Did you eat too many chocolate eggs over the weekend? A bit more ham than you planned on? Have a refrigerator full of boiled eggs? (Scroll to bottom for a scrumptious idea on that.)
A cool and rainy spring in Saint Paul keeps me cooking indoors. Typically I’d be raking together a salad while Dave grilled chicken or salmon. Instead, just back from our happy daughter Emily’s graduation from seminary at Princeton, I’m slaving over a hot stove. Well, not really.
|Here is Emily with her proud parents. We sang in the choir! Go, Emily!
I will say that once I decided to make and blog some Asian noodles, they were everywhere I looked online. Like this version from FOOD AND WINE. I ignored all that and forged ahead. Hmph; great minds think alike, etc.
If you’re looking for something luscious, filling, and healthy for dinner with plenty leftover for a cold lunch or tomorrow’s dinner, this is your meal. The short story is that you cook up some noodles with snow peas, asparagus, and shrimp. You stir in all kinds of things to make it taste good, and let your family or guests choose their toppings — a variety of chopped vegetables, sesame seeds, lime and nuts– at the table.
OR: Add just the vegetables and “sauce” ingredients (skip the shrimp), along with the peanut topping, and you have a great side for meats you might be grilling for Memorial Day. I picture this with salmon, pork chops, or chicken, perhaps those that have been lolling around in an Asian marinade before grilling.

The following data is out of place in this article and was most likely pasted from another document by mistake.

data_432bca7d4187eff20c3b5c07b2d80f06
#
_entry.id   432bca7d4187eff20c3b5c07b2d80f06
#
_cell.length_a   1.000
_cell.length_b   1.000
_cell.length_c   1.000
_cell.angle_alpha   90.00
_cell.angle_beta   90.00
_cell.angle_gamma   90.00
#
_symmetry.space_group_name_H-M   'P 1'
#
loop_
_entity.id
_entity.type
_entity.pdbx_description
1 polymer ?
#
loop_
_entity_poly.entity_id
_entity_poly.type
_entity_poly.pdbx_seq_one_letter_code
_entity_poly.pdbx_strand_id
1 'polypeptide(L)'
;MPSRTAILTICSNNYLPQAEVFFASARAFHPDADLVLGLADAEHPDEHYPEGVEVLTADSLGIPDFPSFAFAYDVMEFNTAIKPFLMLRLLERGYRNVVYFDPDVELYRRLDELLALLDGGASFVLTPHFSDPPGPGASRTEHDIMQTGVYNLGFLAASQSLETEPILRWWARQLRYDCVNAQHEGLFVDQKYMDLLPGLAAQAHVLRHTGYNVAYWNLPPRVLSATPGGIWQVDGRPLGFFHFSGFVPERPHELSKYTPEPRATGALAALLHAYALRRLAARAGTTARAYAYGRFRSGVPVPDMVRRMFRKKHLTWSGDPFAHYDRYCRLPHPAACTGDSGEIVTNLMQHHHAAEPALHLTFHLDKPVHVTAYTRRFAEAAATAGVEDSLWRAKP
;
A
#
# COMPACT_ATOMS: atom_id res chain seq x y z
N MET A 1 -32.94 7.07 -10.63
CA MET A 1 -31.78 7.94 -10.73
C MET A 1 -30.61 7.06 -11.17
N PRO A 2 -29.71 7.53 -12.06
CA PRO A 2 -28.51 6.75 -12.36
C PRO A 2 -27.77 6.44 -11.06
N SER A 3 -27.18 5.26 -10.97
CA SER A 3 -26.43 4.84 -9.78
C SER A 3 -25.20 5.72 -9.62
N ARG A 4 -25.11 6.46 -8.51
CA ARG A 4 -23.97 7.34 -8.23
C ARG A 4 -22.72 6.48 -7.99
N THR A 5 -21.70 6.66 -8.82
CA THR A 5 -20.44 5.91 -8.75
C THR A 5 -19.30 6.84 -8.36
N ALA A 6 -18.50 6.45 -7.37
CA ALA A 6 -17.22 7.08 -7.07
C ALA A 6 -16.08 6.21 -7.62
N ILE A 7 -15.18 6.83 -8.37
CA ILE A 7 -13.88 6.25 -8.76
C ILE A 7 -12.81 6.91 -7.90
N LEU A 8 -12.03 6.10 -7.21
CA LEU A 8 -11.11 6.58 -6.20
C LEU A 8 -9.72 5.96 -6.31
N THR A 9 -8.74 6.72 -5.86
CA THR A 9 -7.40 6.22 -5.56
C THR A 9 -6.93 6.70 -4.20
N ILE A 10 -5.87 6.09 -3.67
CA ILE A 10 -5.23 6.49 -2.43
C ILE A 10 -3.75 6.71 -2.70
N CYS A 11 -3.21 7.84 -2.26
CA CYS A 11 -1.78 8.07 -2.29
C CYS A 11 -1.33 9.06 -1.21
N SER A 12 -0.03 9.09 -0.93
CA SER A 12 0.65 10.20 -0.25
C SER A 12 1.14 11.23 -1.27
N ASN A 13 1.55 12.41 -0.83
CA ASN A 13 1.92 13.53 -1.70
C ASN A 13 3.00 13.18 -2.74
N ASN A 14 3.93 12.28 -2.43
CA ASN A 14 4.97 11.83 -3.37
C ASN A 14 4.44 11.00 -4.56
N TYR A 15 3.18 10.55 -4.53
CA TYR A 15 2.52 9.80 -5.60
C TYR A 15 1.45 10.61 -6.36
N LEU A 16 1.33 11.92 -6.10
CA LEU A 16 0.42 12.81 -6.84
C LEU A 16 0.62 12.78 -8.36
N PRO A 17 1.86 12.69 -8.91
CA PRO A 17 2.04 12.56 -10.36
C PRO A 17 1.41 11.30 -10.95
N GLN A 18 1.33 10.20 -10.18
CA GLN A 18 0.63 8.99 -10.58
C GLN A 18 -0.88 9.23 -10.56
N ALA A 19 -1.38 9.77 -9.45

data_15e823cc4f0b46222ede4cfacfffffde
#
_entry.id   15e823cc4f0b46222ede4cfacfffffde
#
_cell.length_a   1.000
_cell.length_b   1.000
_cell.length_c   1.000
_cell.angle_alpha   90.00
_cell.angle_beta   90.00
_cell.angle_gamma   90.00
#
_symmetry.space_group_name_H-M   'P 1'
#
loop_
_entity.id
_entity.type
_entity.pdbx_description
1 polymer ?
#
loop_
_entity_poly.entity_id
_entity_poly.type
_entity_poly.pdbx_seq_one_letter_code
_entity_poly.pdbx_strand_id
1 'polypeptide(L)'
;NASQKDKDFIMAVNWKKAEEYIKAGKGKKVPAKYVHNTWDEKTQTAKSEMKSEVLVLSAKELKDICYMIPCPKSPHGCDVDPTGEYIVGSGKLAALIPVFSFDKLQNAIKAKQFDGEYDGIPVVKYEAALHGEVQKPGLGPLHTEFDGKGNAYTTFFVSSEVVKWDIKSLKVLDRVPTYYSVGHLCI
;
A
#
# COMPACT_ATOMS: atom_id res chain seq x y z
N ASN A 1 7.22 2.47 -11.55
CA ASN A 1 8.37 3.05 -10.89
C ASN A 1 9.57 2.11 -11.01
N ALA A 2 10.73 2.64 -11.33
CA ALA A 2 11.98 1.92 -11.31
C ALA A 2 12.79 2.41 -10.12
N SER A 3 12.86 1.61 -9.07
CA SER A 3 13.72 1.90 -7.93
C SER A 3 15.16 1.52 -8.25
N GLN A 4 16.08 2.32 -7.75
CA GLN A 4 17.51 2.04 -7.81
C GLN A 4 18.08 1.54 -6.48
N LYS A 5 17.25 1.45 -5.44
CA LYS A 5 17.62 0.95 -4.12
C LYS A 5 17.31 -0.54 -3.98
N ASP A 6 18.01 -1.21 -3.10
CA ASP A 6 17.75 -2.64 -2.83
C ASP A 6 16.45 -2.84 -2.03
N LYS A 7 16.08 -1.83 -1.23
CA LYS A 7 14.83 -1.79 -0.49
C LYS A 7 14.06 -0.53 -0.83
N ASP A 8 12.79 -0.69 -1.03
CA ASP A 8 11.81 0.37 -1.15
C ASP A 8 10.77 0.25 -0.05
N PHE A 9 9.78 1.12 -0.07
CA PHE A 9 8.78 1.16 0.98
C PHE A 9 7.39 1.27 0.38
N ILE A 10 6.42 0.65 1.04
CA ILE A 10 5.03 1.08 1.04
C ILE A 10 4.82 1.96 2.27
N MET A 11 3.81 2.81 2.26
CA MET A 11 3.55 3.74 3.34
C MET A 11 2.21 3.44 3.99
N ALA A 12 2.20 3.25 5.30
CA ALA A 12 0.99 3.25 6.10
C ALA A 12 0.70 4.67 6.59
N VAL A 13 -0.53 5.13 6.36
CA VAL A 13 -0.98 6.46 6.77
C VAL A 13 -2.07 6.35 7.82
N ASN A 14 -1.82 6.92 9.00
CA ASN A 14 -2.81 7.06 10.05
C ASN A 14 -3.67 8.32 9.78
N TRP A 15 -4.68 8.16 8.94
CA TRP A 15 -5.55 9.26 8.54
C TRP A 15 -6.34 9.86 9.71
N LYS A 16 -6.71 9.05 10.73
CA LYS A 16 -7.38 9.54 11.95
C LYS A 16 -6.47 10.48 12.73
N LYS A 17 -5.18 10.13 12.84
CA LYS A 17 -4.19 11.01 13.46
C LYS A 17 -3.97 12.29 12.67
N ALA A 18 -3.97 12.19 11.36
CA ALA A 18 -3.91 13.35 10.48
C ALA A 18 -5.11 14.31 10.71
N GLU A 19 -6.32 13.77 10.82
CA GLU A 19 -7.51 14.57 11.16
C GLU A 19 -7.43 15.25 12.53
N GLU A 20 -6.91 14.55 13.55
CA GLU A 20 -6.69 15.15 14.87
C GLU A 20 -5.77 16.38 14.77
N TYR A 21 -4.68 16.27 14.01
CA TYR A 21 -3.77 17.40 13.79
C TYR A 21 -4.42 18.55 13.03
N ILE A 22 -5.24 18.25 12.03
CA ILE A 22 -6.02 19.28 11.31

Try this photo recipe: (Ingredients are in bold type.)
sesame-shrimp noodles with fresh vegetable toppings
8 Weight Watcher’s Plus Points per serving
Place 2 tablespoons sesame seeds in a small skillet over low heat and toast, stirring occasionally, for several minutes until light brown. Remove from heat; pour into a small bowl and place on table. Chop 1/4 cup plain peanuts, scoop into another small bowl, and place on table.
Pour 2 tablespoons canola oil into the skillet over low heat and add 1 tablespoon each minced ginger and garlic. Cook a minute or two or just until garlic begins to color. Remove from heat and set aside.
Bring 5-6 quarts of salted and peppered water to boil for the pasta. While it heats, chop 1/2 cup each bok choy, fresh cilantro, scallions (green onions), and cucumber. Chop all of one red bell pepper. Cut a lime into wedges. Place the vegetables and the lime wedges side by side in a large bowl or in separate small bowls and put them on the table by the sesame seeds and peanuts.
To the by now boiling water, add one pound whole wheat linguine (I like Whole Foods 365 brand best) and cook for about 7 minutes. Stir in 3/4 pound (12 ounces) fresh peeled and deveined shrimp, a cup each of stringed+ fresh snow peas and chopped fresh asparagus and cook for 2-3 minutes until shrimp is firm and pink and noodles are nearly tender.
Drain pasta, shrimp, asparagus and peas. Pour back into the pot and, while hot, stir in garlic-ginger oil, a generous pinch of crushed red pepper, 1/4 teaspoon each kosher salt and fresh ground pepper, 1/4 cup soy sauce and 1 tablespoon + 1 teaspoon sesame oil, 1 teaspoon of Sriracha, and the juice of one lime. Taste and adjust seasonings, adding more Sriracha, soy sauce, sesame oil, or lime, if needed. Serve warm, at room temperature, or cold in shallow pasta bowls; pass fresh vegetables, extra lime slices, soy sauce, and chopped peanuts so that guests can add what they’d like at the table.
If you have a vegan or vegetarian in your group, cook the shrimp separately and place it in a separate bowl on the table. You could add sauteed tofu, if desired, or 2 -3 tablespoons peanut butter to the soy sauce mixture.
If you have leftover cooked chicken, you can add sliced chicken with the garlic-ginger oil instead of cooking shrimp with the noodles.
Vegetables are very interchangeable; please add what you have or you like. For instance, julienned carrots could be used instead of asparagus or sliced celery in place of the snow peas.